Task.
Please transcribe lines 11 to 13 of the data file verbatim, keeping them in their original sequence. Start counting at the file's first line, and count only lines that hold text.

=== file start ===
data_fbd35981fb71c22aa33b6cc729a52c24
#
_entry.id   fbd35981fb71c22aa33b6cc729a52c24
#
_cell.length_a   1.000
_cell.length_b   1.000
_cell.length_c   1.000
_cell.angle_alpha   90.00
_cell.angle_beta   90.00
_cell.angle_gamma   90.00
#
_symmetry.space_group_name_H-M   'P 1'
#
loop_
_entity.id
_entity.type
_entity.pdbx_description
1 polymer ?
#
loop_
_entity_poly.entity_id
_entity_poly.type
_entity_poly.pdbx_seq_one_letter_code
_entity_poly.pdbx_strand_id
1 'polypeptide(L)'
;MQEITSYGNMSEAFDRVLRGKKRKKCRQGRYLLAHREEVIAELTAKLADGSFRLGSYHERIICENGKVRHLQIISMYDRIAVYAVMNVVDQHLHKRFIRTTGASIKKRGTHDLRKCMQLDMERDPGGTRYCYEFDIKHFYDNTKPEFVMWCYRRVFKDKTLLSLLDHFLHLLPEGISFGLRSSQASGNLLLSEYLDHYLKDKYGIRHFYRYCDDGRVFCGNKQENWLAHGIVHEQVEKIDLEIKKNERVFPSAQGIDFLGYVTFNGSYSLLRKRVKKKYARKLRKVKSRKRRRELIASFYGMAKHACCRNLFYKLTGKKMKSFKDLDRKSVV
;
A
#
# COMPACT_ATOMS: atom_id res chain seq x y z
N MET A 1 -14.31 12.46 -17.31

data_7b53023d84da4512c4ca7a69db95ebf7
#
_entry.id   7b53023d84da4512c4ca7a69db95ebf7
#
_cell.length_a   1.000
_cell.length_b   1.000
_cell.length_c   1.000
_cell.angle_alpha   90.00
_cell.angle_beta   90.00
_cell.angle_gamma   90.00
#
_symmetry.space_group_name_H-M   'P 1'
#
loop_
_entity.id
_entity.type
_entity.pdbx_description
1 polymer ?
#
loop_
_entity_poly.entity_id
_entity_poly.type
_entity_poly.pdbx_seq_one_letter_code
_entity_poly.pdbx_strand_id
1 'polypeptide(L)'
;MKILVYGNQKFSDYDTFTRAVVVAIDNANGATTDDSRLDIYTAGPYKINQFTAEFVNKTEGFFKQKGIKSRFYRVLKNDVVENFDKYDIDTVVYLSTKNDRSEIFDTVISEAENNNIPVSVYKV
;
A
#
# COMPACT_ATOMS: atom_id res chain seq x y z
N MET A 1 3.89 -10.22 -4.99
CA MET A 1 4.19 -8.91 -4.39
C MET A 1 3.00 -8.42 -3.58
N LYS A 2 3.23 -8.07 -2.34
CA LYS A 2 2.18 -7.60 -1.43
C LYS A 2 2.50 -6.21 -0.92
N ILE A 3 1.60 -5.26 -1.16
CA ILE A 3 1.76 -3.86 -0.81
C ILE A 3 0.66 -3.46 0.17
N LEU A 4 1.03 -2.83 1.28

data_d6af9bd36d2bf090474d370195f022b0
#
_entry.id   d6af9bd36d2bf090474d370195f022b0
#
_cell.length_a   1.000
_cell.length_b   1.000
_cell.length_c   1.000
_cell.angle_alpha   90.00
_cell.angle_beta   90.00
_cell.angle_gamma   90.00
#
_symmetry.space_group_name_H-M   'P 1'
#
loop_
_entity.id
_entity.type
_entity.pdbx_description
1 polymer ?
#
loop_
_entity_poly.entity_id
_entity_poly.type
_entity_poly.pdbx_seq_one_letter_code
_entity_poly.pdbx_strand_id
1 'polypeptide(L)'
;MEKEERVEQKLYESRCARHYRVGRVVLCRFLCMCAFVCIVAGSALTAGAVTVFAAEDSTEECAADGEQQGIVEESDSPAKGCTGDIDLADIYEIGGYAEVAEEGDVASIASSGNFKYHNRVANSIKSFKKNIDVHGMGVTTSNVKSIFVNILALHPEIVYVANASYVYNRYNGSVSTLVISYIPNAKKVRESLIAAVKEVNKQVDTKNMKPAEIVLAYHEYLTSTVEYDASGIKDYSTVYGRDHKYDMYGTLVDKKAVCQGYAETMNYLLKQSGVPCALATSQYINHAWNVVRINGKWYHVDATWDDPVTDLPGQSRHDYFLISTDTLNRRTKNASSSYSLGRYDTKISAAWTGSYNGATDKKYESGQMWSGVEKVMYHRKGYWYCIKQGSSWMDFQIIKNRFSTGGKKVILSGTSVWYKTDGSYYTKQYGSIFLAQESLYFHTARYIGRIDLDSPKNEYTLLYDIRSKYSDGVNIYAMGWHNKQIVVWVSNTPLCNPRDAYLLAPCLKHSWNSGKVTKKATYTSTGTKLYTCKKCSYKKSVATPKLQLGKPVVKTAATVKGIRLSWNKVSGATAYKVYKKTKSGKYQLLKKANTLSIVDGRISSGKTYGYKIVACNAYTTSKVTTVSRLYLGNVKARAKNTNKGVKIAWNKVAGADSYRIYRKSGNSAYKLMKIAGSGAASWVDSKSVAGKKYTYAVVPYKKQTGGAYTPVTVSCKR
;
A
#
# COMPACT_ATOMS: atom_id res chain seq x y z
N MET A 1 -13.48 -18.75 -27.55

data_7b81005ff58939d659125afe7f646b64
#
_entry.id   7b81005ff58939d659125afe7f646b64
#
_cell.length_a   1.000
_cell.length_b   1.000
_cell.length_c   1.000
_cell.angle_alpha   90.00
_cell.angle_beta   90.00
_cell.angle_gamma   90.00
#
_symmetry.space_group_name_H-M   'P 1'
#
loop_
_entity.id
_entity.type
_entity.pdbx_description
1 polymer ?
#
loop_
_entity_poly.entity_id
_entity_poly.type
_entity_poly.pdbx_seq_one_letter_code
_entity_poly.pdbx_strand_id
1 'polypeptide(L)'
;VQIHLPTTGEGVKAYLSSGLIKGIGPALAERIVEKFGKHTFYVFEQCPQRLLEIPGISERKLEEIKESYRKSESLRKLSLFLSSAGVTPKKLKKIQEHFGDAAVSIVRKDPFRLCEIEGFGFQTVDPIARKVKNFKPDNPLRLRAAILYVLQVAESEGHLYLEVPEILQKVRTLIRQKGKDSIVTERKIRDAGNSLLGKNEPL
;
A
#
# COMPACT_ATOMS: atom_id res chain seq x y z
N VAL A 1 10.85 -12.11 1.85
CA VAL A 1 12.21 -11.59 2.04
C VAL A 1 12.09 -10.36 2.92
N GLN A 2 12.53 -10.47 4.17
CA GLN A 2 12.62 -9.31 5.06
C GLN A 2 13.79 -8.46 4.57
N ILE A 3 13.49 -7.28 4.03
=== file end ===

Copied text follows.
#
_symmetry.space_group_name_H-M   'P 1'
#